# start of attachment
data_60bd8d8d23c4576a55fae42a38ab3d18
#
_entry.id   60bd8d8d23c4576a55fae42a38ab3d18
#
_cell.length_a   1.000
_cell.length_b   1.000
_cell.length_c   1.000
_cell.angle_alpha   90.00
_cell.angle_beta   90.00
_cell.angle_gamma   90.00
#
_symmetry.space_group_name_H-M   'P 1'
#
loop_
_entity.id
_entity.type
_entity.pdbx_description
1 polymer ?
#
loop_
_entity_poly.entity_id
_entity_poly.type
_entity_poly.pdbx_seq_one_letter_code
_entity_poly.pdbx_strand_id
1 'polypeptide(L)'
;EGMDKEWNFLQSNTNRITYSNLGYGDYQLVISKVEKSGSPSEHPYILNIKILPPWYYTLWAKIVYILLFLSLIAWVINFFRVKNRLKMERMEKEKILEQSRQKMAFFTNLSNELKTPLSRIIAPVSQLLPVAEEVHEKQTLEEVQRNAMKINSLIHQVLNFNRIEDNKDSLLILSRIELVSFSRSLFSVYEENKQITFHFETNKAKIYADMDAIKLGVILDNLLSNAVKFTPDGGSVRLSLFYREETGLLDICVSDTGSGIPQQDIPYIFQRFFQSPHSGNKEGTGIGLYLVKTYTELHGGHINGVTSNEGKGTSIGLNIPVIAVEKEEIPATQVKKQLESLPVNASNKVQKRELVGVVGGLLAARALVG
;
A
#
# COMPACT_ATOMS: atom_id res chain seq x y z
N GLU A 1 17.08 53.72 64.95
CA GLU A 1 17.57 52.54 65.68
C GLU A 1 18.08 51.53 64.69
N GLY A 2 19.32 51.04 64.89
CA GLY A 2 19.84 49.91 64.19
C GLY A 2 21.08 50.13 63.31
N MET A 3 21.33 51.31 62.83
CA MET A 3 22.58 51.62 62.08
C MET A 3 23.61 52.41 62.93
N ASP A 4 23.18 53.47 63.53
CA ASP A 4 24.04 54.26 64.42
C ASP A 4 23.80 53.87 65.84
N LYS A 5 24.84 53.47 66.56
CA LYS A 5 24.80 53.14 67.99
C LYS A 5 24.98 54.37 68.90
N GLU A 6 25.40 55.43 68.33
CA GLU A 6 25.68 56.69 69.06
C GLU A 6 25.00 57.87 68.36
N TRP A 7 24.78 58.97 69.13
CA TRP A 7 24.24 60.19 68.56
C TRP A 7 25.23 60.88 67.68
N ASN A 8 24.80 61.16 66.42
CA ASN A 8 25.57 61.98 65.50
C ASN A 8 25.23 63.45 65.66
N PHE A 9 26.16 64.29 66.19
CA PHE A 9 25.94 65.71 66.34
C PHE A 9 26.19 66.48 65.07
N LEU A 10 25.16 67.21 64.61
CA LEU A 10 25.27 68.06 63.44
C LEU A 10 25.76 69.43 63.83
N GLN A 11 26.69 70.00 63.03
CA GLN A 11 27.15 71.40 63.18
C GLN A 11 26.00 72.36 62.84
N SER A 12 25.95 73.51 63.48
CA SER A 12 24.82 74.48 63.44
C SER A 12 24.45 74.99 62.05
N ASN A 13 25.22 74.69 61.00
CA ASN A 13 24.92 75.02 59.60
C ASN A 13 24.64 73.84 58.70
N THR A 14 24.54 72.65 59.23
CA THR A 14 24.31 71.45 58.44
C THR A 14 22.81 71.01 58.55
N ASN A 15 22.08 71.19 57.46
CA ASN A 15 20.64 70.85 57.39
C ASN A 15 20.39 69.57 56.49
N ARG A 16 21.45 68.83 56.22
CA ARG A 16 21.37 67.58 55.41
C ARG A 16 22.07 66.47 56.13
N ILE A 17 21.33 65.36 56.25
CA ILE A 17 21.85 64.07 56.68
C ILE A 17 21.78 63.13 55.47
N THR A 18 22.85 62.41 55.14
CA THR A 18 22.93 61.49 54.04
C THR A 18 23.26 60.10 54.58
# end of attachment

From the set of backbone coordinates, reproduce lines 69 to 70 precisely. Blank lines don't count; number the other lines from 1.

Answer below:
C ASN A 13 24.64 73.84 58.70
N THR A 14 24.54 72.65 59.23